Ambisonic Studio Ambisonic
                      B-Format Recording  

The goal of this article is to provide instructions for recording Ambisonic first order horizontal B-Format with standard microphones. If you're not familiar with Ambisonic surround sound technology, we suggest you read this article and this article or the Wikipedia entry first. You must also be familiar with Steinberg Nuendo.

The software used for this demonstration is Mac OS 10.4 to 10.8, Steinberg Nuendo 3/4/5, Dave Malham & Ambrose Field Ambisonic VST plug-ins and York University Ambisonic VST plug-ins and David McGriffy Visual Virtual Microphone VST plug-in. Apart from OS X, all the software is compatible with Windows OS.

The information on this page is provided as is, without any guarantee regarding performance or end result.


Highslide JS The original Nimbus-Halliday setup, with one B&K omnidirectional and two Schoeps figure-8, with its specially designed microphone holder.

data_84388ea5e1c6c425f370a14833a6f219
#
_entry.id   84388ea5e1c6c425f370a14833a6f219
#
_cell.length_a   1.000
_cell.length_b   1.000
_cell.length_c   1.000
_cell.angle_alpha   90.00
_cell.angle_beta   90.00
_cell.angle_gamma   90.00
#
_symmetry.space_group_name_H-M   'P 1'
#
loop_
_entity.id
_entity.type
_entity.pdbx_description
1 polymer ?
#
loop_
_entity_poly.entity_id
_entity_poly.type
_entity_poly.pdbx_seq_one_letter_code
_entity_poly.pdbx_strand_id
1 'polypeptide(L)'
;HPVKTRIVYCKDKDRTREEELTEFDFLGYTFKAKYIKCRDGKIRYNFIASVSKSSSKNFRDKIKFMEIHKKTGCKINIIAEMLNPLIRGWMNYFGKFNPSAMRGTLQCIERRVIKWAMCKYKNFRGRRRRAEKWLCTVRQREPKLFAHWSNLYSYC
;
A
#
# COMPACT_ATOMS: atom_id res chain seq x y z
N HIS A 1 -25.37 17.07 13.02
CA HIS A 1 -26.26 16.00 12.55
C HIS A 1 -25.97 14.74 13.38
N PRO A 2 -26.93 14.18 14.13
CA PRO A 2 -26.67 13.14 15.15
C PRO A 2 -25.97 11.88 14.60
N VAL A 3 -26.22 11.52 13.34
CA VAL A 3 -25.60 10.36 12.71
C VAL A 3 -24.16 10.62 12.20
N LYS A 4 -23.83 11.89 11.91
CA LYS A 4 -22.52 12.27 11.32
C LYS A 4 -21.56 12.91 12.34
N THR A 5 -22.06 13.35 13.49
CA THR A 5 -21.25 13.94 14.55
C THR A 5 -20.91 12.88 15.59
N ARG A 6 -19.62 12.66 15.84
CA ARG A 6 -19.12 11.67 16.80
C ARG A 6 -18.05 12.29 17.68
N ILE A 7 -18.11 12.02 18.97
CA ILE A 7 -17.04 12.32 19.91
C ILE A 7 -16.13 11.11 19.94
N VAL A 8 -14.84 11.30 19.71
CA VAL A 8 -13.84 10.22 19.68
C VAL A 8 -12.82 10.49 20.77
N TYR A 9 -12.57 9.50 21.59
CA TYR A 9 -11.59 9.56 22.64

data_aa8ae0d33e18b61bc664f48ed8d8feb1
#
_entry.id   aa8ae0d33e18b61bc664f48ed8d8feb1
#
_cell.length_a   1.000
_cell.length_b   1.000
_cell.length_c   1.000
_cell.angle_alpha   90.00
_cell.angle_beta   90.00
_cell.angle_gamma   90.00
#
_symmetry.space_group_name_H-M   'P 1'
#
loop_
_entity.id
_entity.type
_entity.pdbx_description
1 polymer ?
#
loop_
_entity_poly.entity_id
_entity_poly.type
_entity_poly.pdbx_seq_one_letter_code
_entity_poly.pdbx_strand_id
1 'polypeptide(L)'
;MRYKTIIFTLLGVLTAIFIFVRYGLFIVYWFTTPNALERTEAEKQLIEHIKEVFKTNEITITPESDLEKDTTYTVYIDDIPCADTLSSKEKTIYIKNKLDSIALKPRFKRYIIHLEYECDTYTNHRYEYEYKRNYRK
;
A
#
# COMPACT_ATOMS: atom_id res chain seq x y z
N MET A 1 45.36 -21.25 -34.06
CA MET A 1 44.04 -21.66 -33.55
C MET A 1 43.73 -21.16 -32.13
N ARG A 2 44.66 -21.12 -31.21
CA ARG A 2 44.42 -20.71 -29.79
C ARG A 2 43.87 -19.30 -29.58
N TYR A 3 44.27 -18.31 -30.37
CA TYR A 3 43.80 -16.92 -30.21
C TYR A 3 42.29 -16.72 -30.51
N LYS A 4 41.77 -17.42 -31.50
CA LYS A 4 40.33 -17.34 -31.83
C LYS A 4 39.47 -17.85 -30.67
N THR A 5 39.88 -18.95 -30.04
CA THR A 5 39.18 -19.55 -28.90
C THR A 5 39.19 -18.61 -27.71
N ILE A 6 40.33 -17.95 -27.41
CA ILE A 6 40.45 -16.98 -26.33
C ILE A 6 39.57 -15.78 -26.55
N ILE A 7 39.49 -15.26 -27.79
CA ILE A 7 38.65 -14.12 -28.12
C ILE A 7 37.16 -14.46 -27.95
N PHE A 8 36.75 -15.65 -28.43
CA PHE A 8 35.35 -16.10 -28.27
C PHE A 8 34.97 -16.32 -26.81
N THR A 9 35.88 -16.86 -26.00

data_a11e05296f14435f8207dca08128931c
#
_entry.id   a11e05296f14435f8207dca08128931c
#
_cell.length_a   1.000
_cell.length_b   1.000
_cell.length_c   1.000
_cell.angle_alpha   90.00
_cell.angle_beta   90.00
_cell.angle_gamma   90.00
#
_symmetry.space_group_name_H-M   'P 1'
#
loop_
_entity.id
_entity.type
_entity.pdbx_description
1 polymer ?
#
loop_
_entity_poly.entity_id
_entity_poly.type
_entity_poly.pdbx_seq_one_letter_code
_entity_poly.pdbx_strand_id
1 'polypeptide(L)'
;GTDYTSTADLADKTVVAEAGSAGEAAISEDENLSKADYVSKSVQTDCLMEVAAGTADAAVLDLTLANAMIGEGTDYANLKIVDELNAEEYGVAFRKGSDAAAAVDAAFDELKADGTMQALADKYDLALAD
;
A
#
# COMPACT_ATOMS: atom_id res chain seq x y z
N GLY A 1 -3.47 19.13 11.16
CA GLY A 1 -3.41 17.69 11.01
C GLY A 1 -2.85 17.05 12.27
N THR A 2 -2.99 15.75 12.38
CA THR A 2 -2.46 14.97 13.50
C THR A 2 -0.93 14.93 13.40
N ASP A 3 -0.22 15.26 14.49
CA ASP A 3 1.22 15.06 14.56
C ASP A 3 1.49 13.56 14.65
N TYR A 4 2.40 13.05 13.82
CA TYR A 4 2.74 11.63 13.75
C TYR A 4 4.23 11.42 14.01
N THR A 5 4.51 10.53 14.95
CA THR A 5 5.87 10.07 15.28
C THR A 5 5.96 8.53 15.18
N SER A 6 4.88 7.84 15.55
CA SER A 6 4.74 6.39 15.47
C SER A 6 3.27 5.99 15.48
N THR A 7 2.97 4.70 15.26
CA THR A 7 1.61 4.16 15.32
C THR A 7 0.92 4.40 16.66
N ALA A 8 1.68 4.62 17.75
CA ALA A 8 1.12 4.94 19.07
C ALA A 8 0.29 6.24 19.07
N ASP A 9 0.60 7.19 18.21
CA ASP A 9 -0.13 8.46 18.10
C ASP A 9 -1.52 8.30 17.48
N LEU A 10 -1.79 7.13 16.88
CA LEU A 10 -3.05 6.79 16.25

Image: Paul Hodges


Historical Background

Soundfield-type microphones have four sub-cardioid capsules arranged in a regular tetrahedron. The stream of four audio signals produced by this arrangement is historically called A-Format. In Ambisonic, the A-Format is never used on its own, unprocessed. It must be converted to the B-Format. This B-Format, out of a Soundfield-type microphone, is made of one virtual omnidirectional mic coincident with three virtual coincident bidirectional (figure-8) microphones, orthogonally arranged relative to each other.

For people who don’t have access to a Soundfield-type microphone, or simply don’t want to use one, it's possible to arrange together standalone microphones that have the needed directional characteristics, thus allowing to record sound directly in B-Format. In fact, such an arrangement of one omnidirectional and two bidirectionals has been used for many years by the production team at Nimbus Records: the arrangement was called Nimbus-Halliday, for Dr. Jonathan Halliday who developed the idea. In recent years, this approach has been dubbed Native B-Format.

This picture is of the original Nimbus-Halliday setup, comprised of one B&K omnidirectional mic and two Schoeps bidirectional (figure-8) mics, with its specially designed microphone holder. Image: Paul Hodges